Friday, December 14, 2001

Learn about the budget it's your money

County Commission Chairman

It's December in Fulton County, and we all know what that means - football, family get togethers, and budget negotiations at the Fulton County Government Center.

In many ways, this will be the most important budget cycle that I have been a part of. The nation, and Georgia, is in the midst of a recession. And while I am confident that the economy will right itself, no one can say when the recovery will take place.

The state of Georgia, city of Atlanta, and Dekalb County are considering drastic budget cuts and tax increases as they begin the 2002 budget process.

In that way, Fulton County is ahead of the game. Because Fulton County has slowed the rate of spending, uses a five-year budget plan, and requires fiscal notes on the continued costs of building new capital projects, financially, Fulton County is sound.

This is a far cry from when I took office in 1999, when Fulton County was facing an $80 million budget shortfall.

The budget that I, as chairman of the Budget Commission, presented to the Board of Commissioners last week provides for a modest 5 percent increase in spending (mainly caused by inflation and population growth).

While I personally would like to see a change in priorities in some areas of county spending, I am limited by the political realities of the board.

So, I am very pleased that we are not considering service cuts, layoffs or tax increases that many other governments are contemplating. Simply put, this budget is a continuation of the sound financial planning of the past three years - planning that has slowed down the growth of spending and left the county with three straight years (including 2001) of surpluses and a significant fund balance.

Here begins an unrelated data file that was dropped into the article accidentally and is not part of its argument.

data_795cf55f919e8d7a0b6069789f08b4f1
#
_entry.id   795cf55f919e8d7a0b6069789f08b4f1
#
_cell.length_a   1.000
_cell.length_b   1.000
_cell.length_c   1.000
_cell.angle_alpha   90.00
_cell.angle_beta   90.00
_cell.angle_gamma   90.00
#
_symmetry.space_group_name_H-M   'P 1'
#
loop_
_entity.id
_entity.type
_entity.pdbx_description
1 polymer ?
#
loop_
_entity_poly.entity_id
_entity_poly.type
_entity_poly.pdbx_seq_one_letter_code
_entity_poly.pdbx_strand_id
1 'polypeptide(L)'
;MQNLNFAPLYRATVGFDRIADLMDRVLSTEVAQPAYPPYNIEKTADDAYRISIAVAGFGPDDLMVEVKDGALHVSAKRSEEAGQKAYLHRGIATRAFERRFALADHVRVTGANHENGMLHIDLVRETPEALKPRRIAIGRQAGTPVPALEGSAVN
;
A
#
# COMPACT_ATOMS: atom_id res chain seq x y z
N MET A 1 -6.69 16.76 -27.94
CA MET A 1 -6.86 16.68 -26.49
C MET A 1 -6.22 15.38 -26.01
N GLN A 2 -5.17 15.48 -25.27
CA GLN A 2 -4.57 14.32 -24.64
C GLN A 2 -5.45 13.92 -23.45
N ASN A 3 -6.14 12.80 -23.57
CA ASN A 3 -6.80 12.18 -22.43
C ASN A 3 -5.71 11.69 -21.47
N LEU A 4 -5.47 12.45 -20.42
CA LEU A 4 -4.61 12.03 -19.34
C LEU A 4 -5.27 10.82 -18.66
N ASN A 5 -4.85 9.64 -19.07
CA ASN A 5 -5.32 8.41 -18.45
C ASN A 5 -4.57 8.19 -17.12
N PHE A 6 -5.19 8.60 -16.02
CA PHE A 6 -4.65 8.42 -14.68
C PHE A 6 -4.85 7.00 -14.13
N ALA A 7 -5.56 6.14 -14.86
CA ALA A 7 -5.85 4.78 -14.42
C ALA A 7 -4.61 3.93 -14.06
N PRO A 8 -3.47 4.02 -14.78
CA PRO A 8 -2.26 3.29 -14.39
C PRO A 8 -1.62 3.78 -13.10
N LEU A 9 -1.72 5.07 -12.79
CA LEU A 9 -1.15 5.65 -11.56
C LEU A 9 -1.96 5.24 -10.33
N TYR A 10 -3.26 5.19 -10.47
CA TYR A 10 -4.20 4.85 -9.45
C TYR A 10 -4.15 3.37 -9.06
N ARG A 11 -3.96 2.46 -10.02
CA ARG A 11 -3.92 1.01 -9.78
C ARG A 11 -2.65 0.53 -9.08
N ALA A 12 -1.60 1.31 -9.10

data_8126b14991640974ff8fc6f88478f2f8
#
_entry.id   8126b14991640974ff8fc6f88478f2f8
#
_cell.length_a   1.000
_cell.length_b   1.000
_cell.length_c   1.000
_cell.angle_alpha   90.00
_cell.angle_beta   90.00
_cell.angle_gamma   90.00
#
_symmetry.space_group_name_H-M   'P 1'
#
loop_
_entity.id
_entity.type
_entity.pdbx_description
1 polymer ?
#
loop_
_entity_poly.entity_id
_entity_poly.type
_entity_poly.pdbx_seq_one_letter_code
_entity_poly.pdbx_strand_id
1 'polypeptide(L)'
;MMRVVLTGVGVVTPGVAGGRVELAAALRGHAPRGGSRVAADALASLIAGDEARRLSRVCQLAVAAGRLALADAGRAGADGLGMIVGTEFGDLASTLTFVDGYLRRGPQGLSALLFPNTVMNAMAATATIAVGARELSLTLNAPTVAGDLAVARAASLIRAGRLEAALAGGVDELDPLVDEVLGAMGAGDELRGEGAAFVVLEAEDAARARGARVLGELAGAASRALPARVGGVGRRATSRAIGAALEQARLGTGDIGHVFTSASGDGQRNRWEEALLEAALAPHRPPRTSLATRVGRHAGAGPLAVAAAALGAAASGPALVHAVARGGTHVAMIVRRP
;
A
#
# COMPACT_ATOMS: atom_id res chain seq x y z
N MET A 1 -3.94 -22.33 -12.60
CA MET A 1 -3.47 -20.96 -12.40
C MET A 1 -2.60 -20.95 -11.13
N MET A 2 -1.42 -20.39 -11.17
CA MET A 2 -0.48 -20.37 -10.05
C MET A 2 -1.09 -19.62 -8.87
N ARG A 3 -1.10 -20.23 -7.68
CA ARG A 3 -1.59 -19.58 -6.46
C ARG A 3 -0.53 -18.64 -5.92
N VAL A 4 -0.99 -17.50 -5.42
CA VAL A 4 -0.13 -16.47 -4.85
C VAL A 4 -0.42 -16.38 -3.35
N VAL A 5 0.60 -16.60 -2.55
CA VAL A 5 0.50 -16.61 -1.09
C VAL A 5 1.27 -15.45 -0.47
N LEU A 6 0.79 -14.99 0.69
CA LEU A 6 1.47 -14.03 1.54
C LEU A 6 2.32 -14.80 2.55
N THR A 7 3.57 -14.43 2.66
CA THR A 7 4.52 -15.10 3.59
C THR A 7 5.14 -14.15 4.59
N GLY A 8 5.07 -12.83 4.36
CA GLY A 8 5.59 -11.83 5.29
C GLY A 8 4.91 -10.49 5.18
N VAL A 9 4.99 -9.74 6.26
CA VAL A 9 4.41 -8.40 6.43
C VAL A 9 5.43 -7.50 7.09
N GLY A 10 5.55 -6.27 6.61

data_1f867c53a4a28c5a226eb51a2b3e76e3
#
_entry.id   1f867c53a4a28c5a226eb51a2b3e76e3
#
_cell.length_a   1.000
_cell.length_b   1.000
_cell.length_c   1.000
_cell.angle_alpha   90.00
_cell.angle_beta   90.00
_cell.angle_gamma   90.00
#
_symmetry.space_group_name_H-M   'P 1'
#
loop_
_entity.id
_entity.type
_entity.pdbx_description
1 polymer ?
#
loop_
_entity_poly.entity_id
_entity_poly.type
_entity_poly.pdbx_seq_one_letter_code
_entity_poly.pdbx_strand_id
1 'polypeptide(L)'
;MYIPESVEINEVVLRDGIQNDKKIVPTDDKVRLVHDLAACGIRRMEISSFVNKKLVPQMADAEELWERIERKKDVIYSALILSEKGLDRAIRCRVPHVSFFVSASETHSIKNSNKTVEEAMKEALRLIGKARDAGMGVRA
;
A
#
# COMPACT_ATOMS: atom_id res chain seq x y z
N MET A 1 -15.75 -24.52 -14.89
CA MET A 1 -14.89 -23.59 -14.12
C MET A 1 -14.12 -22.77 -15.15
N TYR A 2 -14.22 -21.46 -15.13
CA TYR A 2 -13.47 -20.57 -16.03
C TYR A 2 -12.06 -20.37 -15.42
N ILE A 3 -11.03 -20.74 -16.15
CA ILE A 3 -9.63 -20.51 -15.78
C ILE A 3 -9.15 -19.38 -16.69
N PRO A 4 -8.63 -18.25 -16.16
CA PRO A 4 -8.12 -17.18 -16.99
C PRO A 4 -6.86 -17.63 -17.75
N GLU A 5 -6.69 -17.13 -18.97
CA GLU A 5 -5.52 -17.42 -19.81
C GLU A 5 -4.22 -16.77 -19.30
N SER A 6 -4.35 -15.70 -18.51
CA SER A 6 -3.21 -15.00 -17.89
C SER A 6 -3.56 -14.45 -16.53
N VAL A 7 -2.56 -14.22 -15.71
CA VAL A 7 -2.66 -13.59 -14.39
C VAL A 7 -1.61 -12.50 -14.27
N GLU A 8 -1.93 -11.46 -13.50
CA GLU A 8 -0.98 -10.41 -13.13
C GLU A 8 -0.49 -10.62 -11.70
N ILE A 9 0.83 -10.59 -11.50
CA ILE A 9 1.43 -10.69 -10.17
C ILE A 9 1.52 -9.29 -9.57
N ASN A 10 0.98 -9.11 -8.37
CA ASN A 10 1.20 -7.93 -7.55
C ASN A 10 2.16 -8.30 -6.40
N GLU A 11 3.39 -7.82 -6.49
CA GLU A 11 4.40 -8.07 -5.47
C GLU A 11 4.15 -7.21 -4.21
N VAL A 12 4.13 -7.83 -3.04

Unfortunately, the presentation of the Budget Commission's proposed budget is not the end of the budget process; it is the very beginning.

Over the next month and a half, the Board of Commissioners will be working on the budget considering new spending measures, increases in some departments and cuts in others. Remember, it only takes four votes to change the budget that I have proposed.

My great fear is that the rest of the board, in a flurry of election year spending, will put Fulton County in jeopardy, just as it did before I took office in 1998. And what that means to you is this: any significant increases in spending and capital projects now will cause service cuts or tax increases down the road.

Already, there are rumors of nearly $30 million of additional "pet projects" that the commissioners want to "deliver" in the form of new services or costly capital projects. The truth is that, given the financial landscape we are currently in, we cannot afford to go one a spending spree with the taxpayers' dollars, whether it's an election year or not. It would be foolish and irresponsible.

I urge you to follow the budget process. I will be sending out periodic updates on the budget process. Due to prudent financial planning the last three years, we do not have to make cuts or raise taxes this year.

Hopefully, we won't have to in the years to come.

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